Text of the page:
As far as I’m concerned, every nurse at Harrington Hospital has the same last name, ‘Angel.’
Larry Morrison went into his backyard in Sturbridge in February to toss out a holiday wreath. A recent snowstorm had dumped a foot of snow on the region, covering some patches of ice in the yard. He was planning to be outdoors for only a few moments.
“Then I lost my footing and fell with my left leg bent all the way back. It was a freefall — flush onto my kneecap,” he recalled. “In one instant I was perfectly fine, and in the next instant, I felt my entire body go to war. I was in excruciating pain. I heard myself shriek, and it seemed almost not to be coming from me.”
Larry pulled up his pant leg and noticed his kneecap was almost double in size, and off center. Crawling and dragging himself, unable to use his left leg, he somehow made it to his house. Larry managed to reach his daughter by phone, and she drove him to the Emergency Care Center at Harrington Hospital in Southbridge.
Once at the Emergency Department, he crossed the threshold and was immediately wheeled into a room, where a patient care assistant, then a physician, appeared in seconds. Dr. Giza High examined him, gave him a preliminary diagnosis of a ruptured patellar tendon and, almost instantly, he was brought to X-Ray.
“What was interesting to me is that I suddenly felt like I was the audience in the theatre and various characters were coming to me and then leaving, like actors coming from the wings offstage,” he said. “Everyone seemed to know exactly what their role was, and they executed it perfectly. It seemed that everything happened slow and fast — simultaneously. Slow, because everyone was handling me with great care, and fast because nobody was wasting any time. I had this marked impression, from the moment I arrived in the ER, that the entire hospital had been standing around waiting for me to show up.”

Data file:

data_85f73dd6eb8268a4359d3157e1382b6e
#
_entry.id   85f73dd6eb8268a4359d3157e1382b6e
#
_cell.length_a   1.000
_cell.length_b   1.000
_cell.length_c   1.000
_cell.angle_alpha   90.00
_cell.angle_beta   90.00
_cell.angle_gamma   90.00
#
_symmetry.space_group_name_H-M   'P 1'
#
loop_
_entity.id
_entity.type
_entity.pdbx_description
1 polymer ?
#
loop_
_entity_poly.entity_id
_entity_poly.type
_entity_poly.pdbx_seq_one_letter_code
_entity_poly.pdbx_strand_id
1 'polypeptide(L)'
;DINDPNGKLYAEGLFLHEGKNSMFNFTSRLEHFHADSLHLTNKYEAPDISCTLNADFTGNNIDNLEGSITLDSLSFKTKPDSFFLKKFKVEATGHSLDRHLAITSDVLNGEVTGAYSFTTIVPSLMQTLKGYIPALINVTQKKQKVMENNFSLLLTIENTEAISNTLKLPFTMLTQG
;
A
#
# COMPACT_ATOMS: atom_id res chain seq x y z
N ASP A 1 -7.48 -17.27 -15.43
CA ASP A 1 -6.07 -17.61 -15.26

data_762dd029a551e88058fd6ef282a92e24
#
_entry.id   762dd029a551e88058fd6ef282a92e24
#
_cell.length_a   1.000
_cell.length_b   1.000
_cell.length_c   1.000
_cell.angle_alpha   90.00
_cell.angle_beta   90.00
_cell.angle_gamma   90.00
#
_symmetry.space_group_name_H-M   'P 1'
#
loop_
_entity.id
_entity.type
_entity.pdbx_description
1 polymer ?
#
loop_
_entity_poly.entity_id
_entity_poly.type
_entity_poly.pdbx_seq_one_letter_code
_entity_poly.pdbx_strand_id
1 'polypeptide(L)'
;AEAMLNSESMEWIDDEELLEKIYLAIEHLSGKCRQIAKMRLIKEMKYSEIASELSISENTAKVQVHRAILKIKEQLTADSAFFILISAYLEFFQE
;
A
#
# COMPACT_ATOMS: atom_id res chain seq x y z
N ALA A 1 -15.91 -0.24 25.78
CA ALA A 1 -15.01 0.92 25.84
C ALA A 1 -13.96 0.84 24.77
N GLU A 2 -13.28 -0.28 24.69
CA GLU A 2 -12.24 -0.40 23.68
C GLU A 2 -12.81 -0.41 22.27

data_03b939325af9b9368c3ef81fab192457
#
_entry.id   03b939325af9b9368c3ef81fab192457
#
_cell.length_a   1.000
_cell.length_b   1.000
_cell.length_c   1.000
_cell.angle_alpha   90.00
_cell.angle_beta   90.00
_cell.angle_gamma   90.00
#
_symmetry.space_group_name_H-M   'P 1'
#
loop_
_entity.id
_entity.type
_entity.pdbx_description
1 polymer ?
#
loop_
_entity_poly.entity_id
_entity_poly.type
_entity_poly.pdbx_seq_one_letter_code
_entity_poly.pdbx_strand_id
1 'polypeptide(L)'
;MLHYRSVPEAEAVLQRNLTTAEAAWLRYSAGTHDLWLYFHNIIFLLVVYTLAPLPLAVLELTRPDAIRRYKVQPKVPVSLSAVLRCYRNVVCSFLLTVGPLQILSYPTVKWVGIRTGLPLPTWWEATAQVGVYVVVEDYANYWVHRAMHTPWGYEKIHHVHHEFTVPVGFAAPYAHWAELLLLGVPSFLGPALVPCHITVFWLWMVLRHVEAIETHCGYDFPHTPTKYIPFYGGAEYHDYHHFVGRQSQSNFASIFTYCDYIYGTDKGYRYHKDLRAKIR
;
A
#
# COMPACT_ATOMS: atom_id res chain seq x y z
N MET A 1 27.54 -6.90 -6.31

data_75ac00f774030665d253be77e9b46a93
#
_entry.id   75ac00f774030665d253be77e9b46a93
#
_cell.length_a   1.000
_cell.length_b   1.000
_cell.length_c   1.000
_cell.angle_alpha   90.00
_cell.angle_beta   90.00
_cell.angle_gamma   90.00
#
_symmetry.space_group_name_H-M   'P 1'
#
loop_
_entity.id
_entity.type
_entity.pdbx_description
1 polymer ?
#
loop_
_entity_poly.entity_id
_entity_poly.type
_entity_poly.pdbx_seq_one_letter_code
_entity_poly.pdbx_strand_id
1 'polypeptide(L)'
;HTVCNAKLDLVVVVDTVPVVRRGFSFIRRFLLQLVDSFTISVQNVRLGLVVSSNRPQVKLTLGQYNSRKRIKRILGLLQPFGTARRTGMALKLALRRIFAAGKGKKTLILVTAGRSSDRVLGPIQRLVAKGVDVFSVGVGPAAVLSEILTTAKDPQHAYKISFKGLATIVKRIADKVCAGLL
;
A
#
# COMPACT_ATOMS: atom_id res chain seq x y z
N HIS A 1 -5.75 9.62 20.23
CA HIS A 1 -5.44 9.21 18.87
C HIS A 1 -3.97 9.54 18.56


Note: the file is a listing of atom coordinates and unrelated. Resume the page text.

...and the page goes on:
Larry is a member of Harringtons Board of Directors, but, he recalls, when he was ushered into the Emergency Care Center, he didnt know anyone, and no one caring for him seemed to know him or know who he was.
“I dont think anyone taking care of me knew or cared who I was,” he said. “I never said a word; the subject never came up, with the patient care assistants, physicians, technicians. To them, I was just some guy who came through the door. I saw them treat everyone this way.”
The X-Ray and an MRI of Larrys knee confirmed Dr. High’s diagnosis of a patellar tendon rupture, and Larry was told he needed surgery that would be performed by Dr. Young-Ho Oh, an orthopedic surgeon on the Harrington Physician Services staff.
Larrys fall and his trip to the Emergency Care Center took place on a Friday. The next Monday, three days later, after being examined by Dr. Oh, Larry was brought into the Operating Room.
“Everyone, the nurses, the patient care assistant, gave me the clear impression that all they had to do was take care of me,” he said. “They didn’t have anything else on earth to care about. They had one thing in their entire life to do, and that was to pay attention to my condition.”
Following successful surgery and an overnight stay, Larry was fitted with a walking brace, was given detailed post-op instructions, came in for follow-up visits, and was always treated with the same attentive, personalized care he had experienced since he first arrived at the Emergency Care Center the day he fell.
Everyone seemed to have all the time in the world to care for him, give him special instructions, make follow-up appointments, and, in general, make sure he received the correct care.
“As far as I’m concerned, every nurse at Harrington Hospital has the same last name, ‘Angel. ”
Today, Larry is walking around, brace free, with little ill effect from his fall in the snow in February.
“When I look at my knee now, there’s no scab — there’s no nothing. When I went into the ER, my kneecap was three inches north of where it belonged.”Larry Morrison, Sturbridge